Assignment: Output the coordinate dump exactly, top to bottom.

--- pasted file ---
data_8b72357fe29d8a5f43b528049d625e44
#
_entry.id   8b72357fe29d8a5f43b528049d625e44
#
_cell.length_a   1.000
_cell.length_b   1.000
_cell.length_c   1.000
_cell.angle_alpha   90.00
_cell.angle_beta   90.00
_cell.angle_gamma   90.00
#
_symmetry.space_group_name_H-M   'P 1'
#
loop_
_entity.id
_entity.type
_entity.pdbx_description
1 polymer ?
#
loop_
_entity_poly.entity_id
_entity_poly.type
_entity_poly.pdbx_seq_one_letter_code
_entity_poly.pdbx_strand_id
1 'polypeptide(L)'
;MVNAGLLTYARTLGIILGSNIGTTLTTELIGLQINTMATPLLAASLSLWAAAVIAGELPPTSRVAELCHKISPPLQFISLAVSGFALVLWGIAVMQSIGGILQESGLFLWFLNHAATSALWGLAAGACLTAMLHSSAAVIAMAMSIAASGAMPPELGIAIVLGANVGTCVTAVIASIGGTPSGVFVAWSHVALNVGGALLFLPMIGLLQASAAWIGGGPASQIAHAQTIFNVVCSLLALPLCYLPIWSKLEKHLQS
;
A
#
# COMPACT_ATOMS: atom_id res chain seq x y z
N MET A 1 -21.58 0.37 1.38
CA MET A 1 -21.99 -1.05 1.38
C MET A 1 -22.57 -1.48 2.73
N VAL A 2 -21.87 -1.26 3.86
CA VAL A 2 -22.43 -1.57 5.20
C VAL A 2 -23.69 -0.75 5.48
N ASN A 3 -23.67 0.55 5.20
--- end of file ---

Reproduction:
data_8b72357fe29d8a5f43b528049d625e44
#
_entry.id   8b72357fe29d8a5f43b528049d625e44
#
_cell.length_a   1.000
_cell.length_b   1.000
_cell.length_c   1.000
_cell.angle_alpha   90.00
_cell.angle_beta   90.00
_cell.angle_gamma   90.00
#
_symmetry.space_group_name_H-M   'P 1'
#
loop_
_entity.id
_entity.type
_entity.pdbx_description
1 polymer ?
#
loop_
_entity_poly.entity_id
_entity_poly.type
_entity_poly.pdbx_seq_one_letter_code
_entity_poly.pdbx_strand_id
1 'polypeptide(L)'
;MVNAGLLTYARTLGIILGSNIGTTLTTELIGLQINTMATPLLAASLSLWAAAVIAGELPPTSRVAELCHKISPPLQFISLAVSGFALVLWGIAVMQSIGGILQESGLFLWFLNHAATSALWGLAAGACLTAMLHSSAAVIAMAMSIAASGAMPPELGIAIVLGANVGTCVTAVIASIGGTPSGVFVAWSHVALNVGGALLFLPMIGLLQASAAWIGGGPASQIAHAQTIFNVVCSLLALPLCYLPIWSKLEKHLQS
;
A
#
# COMPACT_ATOMS: atom_id res chain seq x y z
N MET A 1 -21.58 0.37 1.38
CA MET A 1 -21.99 -1.05 1.38
C MET A 1 -22.57 -1.48 2.73
N VAL A 2 -21.87 -1.26 3.86
CA VAL A 2 -22.43 -1.57 5.20
C VAL A 2 -23.69 -0.75 5.48
N ASN A 3 -23.67 0.55 5.20